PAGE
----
UPDATE: Newest kernels require you to add the GPIO-Information directly into the config.txt, otherwise the LIRC won’t be available:
Append this to your
/boot/config.txt (if you attach the IR receiver to GPIO 23 as stated in the article below):
I attached a Raspberry PI (Model B) via HDMI to my LG 42LH9000, a 42″ LED-TV from 2009. With the newest version of OpenELEC 4.0.0, I was suprised to find out that the most commands via CEC work out nicely. The only trouble I had was, that the „Back“ and „Exit“-Buttons didn’t work at all. Instead, I had to press „STOP“ and „OK“ directly after each other in a short time for „Back“ and „STOP“ and „PAUSE“ for an „Exit“.
As I was using an IR remote control anyways, I thought the raspberry could receive the data for the two missing buttons directly. At first, I needed an IR receiver diode. That was easy, as I still had an old, broken mini-helicopter which was steered using IR. As the helicopter itself was useless, I desoldered the IR receiver. I couldn’t make out a model number, so I simply guessed.
Facing the side with the receiver (that’s the side with the little bump), you can see three legs coming out of it. The left one I used for „DATA“, the middle one for „GND“ and the right one for „Vs“. As the helicopter was working with a lithium battery, I simply guessed that the receiver will work out nicely with only 3.3V.
Next step was wiring the receiver to the Raspberry PI. I needed +3.3V, GND and a useful GPIO-pin. Searching the web, I found this great view of the GPIOs. I’m sorry that I can’t give any credit to the one who created this graphic, as there are no copyright notices anywhere to find.
I attached the left („DATA“)-leg to GPIO 23, the middle leg to GND and the right leg („Vs“) to +3.3V.
After logging into my Raspberry PI, which was already running OpenELEC, I tried these commands to test if the IR receiver was working:
modprobe lirc_rpi gpio_in_pin=23 debug=1 dmesg
dmesg should return something like this:
[118254.914704] lirc_dev: IR Remote Control driver registered, major 248 [118254.915686] lirc_rpi: module is from the staging directory, the quality is unknown, you have been warned. [118254.939532] lirc_rpi: is_right_chip bcm2708_gpio 0 [118254.939904] lirc_rpi: to_irq 193 [118255.831302] lirc_rpi: auto-detected active low receiver on GPIO pin 23 [118255.831921] lirc_rpi lirc_rpi.0: lirc_dev: driver lirc_rpi registered at minor = 0 [118255.831946] lirc_rpi: driver registered!
Now we want to make sure that the receiver is actually working. Grap your remote control, run this command and see if anything happens on the console.
mode2 -d /dev/lirc0
This is my example output when I hit the „BACK“-Button on my remote control:
space 2189447 pulse 9022 space 4473 pulse 571 space 611 pulse 520 space 567 pulse 584 space 1658 pulse 588 space 541 pulse 588 space 552 pulse 590 space 542 pulse 587 space 541 pulse 568 space 571 pulse 585 space 1659 pulse 586 space 1696 pulse 544 space 547 pulse 562
The IR receiver actually works and we just saw the RAW input from the sensor!
To make sure that the next time the Raspberry PI is started, that the module is loaded correctly, type in this command:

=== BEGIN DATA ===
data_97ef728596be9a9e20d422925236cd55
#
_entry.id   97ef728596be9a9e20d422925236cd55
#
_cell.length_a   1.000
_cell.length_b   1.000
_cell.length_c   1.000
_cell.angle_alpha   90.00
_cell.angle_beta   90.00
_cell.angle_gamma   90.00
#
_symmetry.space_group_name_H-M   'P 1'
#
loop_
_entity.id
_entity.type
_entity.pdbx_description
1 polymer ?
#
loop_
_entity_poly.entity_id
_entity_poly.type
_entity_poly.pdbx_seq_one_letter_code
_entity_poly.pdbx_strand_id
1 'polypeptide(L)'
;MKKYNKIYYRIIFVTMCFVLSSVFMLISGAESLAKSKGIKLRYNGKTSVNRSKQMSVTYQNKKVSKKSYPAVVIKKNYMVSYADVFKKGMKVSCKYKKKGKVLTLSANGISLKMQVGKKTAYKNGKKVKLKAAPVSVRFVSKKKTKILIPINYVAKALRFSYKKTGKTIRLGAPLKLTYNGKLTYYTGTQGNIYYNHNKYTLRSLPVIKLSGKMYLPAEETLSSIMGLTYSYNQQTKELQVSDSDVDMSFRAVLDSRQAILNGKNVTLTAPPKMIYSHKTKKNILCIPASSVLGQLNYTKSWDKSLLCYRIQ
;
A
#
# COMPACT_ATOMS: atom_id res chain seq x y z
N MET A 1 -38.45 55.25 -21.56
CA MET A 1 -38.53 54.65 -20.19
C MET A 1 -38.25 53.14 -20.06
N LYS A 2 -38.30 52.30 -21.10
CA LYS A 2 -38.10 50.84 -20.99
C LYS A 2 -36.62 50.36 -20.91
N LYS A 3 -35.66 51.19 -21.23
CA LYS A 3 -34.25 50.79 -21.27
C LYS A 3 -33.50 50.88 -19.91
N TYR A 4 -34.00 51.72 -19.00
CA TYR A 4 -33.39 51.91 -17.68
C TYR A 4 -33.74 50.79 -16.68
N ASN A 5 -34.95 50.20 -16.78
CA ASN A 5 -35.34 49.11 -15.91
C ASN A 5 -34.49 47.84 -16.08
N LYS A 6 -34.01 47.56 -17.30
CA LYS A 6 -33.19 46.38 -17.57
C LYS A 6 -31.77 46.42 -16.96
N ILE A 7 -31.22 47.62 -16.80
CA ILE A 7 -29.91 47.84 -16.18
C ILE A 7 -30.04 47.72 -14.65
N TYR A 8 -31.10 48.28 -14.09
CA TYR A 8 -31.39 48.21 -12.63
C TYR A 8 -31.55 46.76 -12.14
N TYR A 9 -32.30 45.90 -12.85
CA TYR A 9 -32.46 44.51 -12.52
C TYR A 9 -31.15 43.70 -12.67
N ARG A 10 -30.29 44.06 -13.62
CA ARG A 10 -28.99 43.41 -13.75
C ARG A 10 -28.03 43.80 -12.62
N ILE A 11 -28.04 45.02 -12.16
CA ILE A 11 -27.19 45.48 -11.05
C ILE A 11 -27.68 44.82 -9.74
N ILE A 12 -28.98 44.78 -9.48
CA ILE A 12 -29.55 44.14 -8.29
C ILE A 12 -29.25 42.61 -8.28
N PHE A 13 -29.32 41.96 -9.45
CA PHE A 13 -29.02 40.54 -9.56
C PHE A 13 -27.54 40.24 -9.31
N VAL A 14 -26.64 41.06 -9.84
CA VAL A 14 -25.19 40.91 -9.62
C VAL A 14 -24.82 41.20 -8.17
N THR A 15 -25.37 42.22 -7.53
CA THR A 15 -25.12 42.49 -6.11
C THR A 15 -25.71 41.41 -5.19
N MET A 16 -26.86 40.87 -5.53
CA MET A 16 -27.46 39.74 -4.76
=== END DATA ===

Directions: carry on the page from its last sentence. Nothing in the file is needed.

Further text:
echo "options lirc_rpi gpio_in_pin=23" >/storage/.config/modprobe.d/lirc_rpi.conf
Make sure that no LIRCD is running:
And start recording the input from the two buttons:
mkdir -p ~/work/lirc cd ~/work/lirc irrecord -d /dev/lirc0 inputlg
The last command guides you through a wizard, the two buttons are called
KEY_EXIT. I added the RED button as well and mapped it to
KEY_C, as this is the context menu for the KODI.
As a result, you should have a file
inputlg with these contents:
# Please make this file available to others # by sending it to <firstname.lastname@example.org> # # this config file was automatically generated # using lirc-0.9.1-git(default) on Sun May 11 22:47:19 2014 # # contributed by # # brand: inputlg.conf # model no. of remote control: # devices being controlled by this remote: # begin remote name inputlg.conf bits 16 flags SPACE_ENC|CONST_LENGTH eps 30 aeps 100 header 9006 4492 one 565 1677 zero 565 566 ptrail 562 repeat 9008 2246 pre_data_bits 16 pre_data 0x20DF gap 108236 toggle_bit_mask 0x0 begin codes KEY_EXIT 0x14EB KEY_MENU 0xDA25 KEY_C 0x4EB1 end codes end remote
As you can see I really only added the two buttons that I still needed. If you want to add any more buttons, you must know the correct names for them. These can be retrieved with a simple command. As there are MANY possible buttons available, I limit the output to those which might be useful for me. The following command for example shows me the „EXIT“-Button:
irrecord --list-namespace | grep -i exit
I assigend my „BACK“-Button from the remote to „KEY_EXIT“, as this works like a „back-button“ within KODI. The „EXIT“-Button from my remote is used as a „MENU“ key.
If you want to know which buttons are used by KODI (and in what manner), the answers lie inside the file
/usr/share/kodi/system/Lircmap.xml with the section
Now copy the file to the correct location:
cp inputlg /storage/.config/lircd.conf
If you want to add other keys, which are normally not part of the remote control, here are the steps to work it our correctly:
Make sure that you have the Lircmap.xml from the system in your storage:
cp /usr/share/kodi/system/Lircmap.xml /storage/.kodi/userdata/Lircmap.xml
And add in the last section which starts with
<remote device="devinput"> the following information:
Here are the links that helped me set this up: